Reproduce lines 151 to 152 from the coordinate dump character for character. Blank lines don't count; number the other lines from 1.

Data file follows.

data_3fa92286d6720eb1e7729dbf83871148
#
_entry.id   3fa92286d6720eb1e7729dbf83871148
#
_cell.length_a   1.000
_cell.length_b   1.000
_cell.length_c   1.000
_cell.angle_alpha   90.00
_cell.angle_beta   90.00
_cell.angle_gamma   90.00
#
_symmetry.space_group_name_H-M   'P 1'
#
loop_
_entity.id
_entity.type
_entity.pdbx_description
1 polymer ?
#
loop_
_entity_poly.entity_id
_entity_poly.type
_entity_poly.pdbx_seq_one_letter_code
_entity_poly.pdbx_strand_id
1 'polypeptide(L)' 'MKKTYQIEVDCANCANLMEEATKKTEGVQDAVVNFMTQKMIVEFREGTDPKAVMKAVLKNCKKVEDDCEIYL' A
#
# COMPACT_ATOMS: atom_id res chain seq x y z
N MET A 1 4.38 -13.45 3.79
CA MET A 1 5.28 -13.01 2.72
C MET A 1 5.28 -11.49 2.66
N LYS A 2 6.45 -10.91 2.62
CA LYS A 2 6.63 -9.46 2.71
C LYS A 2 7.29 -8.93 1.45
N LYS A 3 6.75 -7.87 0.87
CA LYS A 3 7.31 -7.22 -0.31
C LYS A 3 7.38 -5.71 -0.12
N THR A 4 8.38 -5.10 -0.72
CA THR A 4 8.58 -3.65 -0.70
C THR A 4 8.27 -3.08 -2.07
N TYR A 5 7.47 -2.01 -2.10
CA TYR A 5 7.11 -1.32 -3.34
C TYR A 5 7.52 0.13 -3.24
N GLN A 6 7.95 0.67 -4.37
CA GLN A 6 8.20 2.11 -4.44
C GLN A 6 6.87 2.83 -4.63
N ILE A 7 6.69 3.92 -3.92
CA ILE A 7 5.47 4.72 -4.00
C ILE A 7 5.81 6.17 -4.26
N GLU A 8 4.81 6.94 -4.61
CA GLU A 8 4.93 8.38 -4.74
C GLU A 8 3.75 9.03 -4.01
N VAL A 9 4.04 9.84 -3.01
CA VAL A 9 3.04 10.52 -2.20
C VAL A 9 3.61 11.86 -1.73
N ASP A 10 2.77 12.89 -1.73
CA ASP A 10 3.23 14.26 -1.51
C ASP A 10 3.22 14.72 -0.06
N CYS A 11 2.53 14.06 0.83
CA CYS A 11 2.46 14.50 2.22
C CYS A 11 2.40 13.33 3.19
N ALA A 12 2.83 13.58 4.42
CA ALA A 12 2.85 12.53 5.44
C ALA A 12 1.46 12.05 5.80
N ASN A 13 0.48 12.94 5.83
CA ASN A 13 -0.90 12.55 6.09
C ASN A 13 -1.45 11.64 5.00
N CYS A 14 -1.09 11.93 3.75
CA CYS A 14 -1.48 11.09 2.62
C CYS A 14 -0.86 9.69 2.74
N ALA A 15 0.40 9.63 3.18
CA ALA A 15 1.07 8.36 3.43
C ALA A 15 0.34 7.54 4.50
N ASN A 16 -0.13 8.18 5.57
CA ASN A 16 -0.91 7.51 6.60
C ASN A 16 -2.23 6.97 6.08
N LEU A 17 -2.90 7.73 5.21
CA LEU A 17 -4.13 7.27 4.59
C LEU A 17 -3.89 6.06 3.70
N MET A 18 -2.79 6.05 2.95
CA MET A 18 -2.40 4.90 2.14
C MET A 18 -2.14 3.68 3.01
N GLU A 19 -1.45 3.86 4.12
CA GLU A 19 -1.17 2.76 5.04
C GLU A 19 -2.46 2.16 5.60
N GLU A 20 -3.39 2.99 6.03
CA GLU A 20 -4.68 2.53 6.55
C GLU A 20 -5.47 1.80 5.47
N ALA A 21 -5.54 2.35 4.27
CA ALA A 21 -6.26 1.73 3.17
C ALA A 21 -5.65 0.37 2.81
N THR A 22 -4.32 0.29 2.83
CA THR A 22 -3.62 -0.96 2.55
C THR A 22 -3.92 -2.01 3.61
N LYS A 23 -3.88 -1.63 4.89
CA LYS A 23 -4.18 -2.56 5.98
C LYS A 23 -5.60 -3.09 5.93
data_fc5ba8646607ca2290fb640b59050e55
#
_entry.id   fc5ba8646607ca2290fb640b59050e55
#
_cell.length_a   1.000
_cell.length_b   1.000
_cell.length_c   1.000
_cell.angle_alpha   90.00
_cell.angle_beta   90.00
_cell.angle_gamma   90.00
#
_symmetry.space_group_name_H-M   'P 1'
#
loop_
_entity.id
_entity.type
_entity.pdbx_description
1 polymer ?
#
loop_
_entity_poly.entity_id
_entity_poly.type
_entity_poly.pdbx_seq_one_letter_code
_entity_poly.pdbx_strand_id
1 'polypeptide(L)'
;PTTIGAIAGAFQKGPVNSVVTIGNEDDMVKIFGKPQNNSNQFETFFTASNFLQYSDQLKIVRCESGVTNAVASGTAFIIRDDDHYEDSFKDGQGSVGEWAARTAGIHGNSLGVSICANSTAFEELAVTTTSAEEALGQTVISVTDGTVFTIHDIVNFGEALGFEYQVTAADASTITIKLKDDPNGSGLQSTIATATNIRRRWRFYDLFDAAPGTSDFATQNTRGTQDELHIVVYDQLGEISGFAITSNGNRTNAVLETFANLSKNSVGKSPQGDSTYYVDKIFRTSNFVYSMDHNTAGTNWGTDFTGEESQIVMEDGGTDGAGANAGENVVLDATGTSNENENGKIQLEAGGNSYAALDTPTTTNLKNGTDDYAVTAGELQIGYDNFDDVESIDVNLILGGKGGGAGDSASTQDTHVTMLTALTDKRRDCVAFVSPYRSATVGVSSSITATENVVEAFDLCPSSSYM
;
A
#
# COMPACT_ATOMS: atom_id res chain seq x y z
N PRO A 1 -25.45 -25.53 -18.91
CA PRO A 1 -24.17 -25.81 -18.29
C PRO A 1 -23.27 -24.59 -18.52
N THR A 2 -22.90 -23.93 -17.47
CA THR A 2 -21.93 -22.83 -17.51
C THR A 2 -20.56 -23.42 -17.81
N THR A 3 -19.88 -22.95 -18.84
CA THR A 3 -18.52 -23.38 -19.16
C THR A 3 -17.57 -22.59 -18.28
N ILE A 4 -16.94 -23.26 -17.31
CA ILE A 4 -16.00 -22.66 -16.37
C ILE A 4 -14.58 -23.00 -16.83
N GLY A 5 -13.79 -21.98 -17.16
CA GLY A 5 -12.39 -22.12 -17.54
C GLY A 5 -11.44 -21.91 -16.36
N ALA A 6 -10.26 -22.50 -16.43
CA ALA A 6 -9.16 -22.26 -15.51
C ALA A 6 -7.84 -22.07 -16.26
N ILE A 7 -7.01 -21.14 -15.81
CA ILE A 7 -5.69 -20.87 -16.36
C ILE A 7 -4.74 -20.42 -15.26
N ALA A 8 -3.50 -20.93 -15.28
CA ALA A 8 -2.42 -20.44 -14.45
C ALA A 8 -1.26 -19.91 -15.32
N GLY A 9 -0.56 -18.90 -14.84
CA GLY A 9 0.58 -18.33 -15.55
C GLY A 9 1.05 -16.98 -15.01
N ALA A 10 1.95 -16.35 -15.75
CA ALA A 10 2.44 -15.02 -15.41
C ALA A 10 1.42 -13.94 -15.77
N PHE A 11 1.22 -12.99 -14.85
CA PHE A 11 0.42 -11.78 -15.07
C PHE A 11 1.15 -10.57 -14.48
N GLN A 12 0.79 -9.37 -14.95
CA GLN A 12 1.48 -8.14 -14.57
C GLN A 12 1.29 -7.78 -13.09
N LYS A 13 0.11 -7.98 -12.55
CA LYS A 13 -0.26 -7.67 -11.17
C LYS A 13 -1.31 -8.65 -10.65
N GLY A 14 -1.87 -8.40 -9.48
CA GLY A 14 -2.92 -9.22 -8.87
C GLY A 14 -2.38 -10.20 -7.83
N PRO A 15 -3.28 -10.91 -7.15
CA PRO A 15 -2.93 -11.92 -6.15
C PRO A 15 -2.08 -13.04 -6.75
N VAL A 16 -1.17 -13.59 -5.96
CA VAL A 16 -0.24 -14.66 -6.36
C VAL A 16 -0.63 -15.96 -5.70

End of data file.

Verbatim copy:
N GLY A 9 -0.56 -18.90 -14.84
CA GLY A 9 0.58 -18.33 -15.55